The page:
Tuesday, March 24, 2009

Confessions of an (Almost) Reformed Couch Potato

I've always been a couch potato: overweight, inactive, awkward, and lazy. I was never athletic; I never participated in any sports in high school or college. I've certainly been prodded by parents, doctors, and friends to get moving, but I've seldom done so. The inactivity brought on by my fairly recent knee replacement surgery only made things worse.

Now I find that this retirement paradise where I live is serious about fitness. Not that anyone forces anyone into any activity, but there's always a list of exercise classes and activities, from beginning to advanced, on the schedule.

Thanks to my visiting niece, who prodded me gently, I began to attend a beginning excercise class three times a week. Guess what? I've stayed with it. I also try to visit the fitness room to use the exercise bike, recumbent cross trainer, even the treadmill, twice a week or so. For the first time in my long life, I seem to be sticking to an exercise routine. Will wonders never cease?

I once owned a treadmill. Along with the recumbent exercise bike that replaced it, it served as a good rack for clothes and as a dustcatcher. I seldom bothered to use either. So what's the difference? For one thing, I have a "now or never" feeling. If I don't get into shape now, when will I? Time may be running out.

Then there's peer pressure. We have a skilled, kind leader who understands elders. It's comforting to see fellow residents obviously older and less fit than I (along with others more fit) exercising together. I'll never be the star of the class, but I can generally keep up. It's annoying and embarrassing to have one arm I can't raise over my head and legs that give out occasionally, but I'm used to those problems, and nobody comments.

The Clare is serious about all this. I had to give permission to contact my doctor (she'll be overjoyed to hear that I'm getting out of my recliner to exercise) and sign an agreement not to hold the staff responsible for injury or death. Actually, I'm more likely to die at the dinner table than on the exercise equipment, so signing was not a problem.

Now, I hope I can keep this up. It's easy to make excuses when I feel tired or sore, but in reality, exercise usually peps me up. Now if I can stop using food to cure depression, my body may have a chance. I guess it's better late than never to give up my couch potato status, but it may be a struggle.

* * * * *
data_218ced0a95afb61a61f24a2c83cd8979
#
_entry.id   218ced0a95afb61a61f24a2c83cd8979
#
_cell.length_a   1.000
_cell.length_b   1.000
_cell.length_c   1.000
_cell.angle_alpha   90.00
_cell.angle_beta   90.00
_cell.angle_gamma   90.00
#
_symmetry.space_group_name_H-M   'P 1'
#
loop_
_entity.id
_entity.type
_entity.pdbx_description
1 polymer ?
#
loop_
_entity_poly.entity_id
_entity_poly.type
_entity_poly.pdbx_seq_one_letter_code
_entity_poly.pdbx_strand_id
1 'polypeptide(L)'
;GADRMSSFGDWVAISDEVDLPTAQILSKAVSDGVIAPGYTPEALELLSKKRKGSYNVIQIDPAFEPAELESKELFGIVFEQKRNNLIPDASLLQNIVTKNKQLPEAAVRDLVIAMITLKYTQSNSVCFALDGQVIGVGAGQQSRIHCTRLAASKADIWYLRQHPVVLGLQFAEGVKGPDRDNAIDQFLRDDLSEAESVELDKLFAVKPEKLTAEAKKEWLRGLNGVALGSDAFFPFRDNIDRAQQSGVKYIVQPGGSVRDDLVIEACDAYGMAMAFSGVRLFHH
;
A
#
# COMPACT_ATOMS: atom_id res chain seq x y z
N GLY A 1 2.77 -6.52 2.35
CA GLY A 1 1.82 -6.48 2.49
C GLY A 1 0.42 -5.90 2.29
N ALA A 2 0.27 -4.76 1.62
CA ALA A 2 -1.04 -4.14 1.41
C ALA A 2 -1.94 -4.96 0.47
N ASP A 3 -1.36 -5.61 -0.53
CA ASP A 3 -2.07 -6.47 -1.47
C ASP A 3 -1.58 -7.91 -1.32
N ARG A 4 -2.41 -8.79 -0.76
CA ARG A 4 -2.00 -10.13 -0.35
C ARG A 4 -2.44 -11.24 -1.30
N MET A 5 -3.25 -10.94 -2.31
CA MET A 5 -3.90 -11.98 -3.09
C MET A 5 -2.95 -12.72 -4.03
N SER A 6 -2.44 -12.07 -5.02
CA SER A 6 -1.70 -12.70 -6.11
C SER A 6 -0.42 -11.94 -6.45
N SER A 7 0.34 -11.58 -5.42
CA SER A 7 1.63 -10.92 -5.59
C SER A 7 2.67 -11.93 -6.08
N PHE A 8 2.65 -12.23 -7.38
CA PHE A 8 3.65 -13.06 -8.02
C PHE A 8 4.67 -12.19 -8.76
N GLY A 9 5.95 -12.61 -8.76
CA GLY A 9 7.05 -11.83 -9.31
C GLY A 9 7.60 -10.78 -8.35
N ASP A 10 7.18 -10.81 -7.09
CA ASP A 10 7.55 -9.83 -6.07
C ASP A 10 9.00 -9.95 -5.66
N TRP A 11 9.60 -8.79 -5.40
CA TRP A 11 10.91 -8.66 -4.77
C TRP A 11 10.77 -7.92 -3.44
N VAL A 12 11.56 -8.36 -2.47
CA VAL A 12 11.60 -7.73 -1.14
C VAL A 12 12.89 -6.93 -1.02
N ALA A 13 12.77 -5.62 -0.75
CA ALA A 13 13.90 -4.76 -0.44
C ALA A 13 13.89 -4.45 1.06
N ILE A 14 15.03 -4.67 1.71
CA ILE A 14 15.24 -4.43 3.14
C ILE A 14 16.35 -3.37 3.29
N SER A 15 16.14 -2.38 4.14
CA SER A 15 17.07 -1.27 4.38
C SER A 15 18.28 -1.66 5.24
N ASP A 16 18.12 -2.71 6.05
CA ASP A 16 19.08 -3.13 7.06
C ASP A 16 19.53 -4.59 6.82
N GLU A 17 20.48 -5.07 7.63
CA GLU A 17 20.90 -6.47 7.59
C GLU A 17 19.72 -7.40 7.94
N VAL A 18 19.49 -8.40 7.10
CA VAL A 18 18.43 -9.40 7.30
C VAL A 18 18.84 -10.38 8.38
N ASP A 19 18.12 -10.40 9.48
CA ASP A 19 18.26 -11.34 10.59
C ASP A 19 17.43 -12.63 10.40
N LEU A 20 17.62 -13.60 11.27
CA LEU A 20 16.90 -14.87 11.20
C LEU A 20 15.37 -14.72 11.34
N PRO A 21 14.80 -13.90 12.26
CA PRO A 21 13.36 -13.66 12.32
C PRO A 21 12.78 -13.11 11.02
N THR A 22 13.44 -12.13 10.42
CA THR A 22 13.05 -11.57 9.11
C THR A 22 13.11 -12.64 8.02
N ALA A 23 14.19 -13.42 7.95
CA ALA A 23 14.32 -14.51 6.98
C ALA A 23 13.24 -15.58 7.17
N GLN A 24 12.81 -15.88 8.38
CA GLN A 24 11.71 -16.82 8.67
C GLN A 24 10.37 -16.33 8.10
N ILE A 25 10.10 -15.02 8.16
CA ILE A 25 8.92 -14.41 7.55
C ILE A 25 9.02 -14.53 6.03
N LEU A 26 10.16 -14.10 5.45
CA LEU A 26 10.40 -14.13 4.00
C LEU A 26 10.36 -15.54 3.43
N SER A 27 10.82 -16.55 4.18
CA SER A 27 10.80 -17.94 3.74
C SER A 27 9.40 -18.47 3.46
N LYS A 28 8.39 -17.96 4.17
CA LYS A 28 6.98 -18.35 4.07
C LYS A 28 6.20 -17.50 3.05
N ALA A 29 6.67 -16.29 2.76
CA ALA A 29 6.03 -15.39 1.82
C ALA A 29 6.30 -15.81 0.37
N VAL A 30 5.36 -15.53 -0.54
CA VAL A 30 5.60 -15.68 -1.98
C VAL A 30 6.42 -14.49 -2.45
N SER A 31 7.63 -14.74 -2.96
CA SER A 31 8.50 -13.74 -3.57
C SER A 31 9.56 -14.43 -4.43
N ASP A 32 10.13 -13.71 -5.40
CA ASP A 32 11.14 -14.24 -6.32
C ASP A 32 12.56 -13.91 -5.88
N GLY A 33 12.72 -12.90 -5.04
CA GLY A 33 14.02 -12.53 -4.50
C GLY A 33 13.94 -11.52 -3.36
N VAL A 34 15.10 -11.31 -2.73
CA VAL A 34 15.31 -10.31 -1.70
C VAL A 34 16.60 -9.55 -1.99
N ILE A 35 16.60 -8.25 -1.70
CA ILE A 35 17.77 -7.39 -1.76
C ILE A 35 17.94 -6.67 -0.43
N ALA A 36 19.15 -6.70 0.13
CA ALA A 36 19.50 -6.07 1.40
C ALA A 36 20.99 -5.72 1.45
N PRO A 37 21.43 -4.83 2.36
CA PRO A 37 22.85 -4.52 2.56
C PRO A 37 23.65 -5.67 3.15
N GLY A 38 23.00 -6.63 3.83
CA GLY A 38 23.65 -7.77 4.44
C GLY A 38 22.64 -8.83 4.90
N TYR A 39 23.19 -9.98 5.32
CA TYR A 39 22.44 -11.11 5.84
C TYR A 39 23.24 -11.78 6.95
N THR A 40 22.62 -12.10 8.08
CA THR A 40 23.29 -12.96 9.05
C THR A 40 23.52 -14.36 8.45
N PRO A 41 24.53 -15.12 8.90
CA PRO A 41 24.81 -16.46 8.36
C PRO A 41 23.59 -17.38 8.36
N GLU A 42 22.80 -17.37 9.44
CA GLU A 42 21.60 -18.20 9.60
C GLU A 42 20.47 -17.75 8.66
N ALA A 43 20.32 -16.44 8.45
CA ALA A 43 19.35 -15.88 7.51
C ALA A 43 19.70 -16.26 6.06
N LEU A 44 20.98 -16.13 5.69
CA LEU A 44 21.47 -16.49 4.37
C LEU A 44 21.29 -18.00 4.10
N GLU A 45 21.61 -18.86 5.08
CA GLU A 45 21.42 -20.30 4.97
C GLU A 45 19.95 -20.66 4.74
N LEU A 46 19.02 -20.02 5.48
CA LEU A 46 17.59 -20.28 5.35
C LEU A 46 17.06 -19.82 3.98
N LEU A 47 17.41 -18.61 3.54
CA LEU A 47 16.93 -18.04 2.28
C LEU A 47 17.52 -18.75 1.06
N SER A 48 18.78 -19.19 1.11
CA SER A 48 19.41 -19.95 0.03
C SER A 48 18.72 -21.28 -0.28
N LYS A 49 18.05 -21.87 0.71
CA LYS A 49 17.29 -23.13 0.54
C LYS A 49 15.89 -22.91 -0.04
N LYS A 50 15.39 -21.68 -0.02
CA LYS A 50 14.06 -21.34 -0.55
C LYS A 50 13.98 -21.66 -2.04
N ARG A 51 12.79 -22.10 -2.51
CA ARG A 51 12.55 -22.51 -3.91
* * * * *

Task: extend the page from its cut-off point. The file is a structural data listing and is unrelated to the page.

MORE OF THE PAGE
Copyright 2009 by Marlys Marshall Styne

5 comments:

Pat's Place said...

Congratulations! I belong to a gym and go 5 mornings a week BECAUSE if I miss more than two or three days one of the "regulars" will call or e-mail me to ask where I am. Peer pressure gets me out of bed every morning and then I get to do the exercise bit, visit with others, go down to the excellent spa-type dressing room and shower and dress in luxury using as many towels as I want! It gets me there most days! Your class may do the same for you!

Anonymous said...

Good for you, Marlys! Ironically, Jon and I reached the point of starting exercise about a month ago. We go to a fitness center of the University; it's near us, and most users are in our age bracket and older. I, too, felt like it's now or never, as my weight has climbed steadily and my joints ached. I have a new hip, too. Maybe I should say, Good for us all! -- Pat M. (Ann Arbor)

Anonymous said...

A doctor once said this to me: "Exercise is your only variable as you age. If you want to stay healthy, do it."

Lydia said...

Wow, is this ever an incentive for me, Marlys. Granted, I don't have access to the goodies you have there at The Clare, but I've been SO lazy, not even doing my yoga, and there's no excuse for it! I'll be exercising along with you.

One Woman's Journey said...

I am proud of you. Please keep it up. My lifestyle different. I have always walked, gardened and did floor exercises. Raised 4 children and just never sat down.
We share the same age and I continue with the same routine. I guess I will wear out. At present I am building a small retirement home in my country hometown. Maybe I can enjoy a few years before a retirement facility like yours.